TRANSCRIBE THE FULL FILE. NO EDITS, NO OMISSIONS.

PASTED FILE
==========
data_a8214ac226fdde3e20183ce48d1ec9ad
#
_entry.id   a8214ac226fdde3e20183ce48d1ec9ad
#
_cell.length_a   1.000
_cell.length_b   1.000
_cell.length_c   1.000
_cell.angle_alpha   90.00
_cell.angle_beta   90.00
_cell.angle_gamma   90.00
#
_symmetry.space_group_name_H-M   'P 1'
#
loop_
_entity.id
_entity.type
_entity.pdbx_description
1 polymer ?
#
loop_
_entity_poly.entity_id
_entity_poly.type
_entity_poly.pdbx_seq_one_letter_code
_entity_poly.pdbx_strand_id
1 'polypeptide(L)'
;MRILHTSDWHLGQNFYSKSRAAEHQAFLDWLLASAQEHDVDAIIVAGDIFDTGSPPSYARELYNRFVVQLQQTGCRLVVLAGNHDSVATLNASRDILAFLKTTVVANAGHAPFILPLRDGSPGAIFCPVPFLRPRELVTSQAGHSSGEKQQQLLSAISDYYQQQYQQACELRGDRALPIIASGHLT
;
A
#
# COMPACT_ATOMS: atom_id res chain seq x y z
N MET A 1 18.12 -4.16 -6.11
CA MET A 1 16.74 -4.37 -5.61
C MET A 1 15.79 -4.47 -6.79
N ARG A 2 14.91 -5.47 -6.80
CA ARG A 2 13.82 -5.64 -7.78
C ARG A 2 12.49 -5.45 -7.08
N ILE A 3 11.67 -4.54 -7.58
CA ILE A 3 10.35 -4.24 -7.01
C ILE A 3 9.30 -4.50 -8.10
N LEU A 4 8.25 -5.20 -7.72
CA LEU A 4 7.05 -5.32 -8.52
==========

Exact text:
data_a8214ac226fdde3e20183ce48d1ec9ad
#
_entry.id   a8214ac226fdde3e20183ce48d1ec9ad
#
_cell.length_a   1.000
_cell.length_b   1.000
_cell.length_c   1.000
_cell.angle_alpha   90.00
_cell.angle_beta   90.00
_cell.angle_gamma   90.00
#
_symmetry.space_group_name_H-M   'P 1'
#
loop_
_entity.id
_entity.type
_entity.pdbx_description
1 polymer ?
#
loop_
_entity_poly.entity_id
_entity_poly.type
_entity_poly.pdbx_seq_one_letter_code
_entity_poly.pdbx_strand_id
1 'polypeptide(L)'
;MRILHTSDWHLGQNFYSKSRAAEHQAFLDWLLASAQEHDVDAIIVAGDIFDTGSPPSYARELYNRFVVQLQQTGCRLVVLAGNHDSVATLNASRDILAFLKTTVVANAGHAPFILPLRDGSPGAIFCPVPFLRPRELVTSQAGHSSGEKQQQLLSAISDYYQQQYQQACELRGDRALPIIASGHLT
;
A
#
# COMPACT_ATOMS: atom_id res chain seq x y z
N MET A 1 18.12 -4.16 -6.11
CA MET A 1 16.74 -4.37 -5.61
C MET A 1 15.79 -4.47 -6.79
N ARG A 2 14.91 -5.47 -6.80
CA ARG A 2 13.82 -5.64 -7.78
C ARG A 2 12.49 -5.45 -7.08
N ILE A 3 11.67 -4.54 -7.58
CA ILE A 3 10.35 -4.24 -7.01
C ILE A 3 9.30 -4.50 -8.10
N LEU A 4 8.25 -5.20 -7.72
CA LEU A 4 7.05 -5.32 -8.52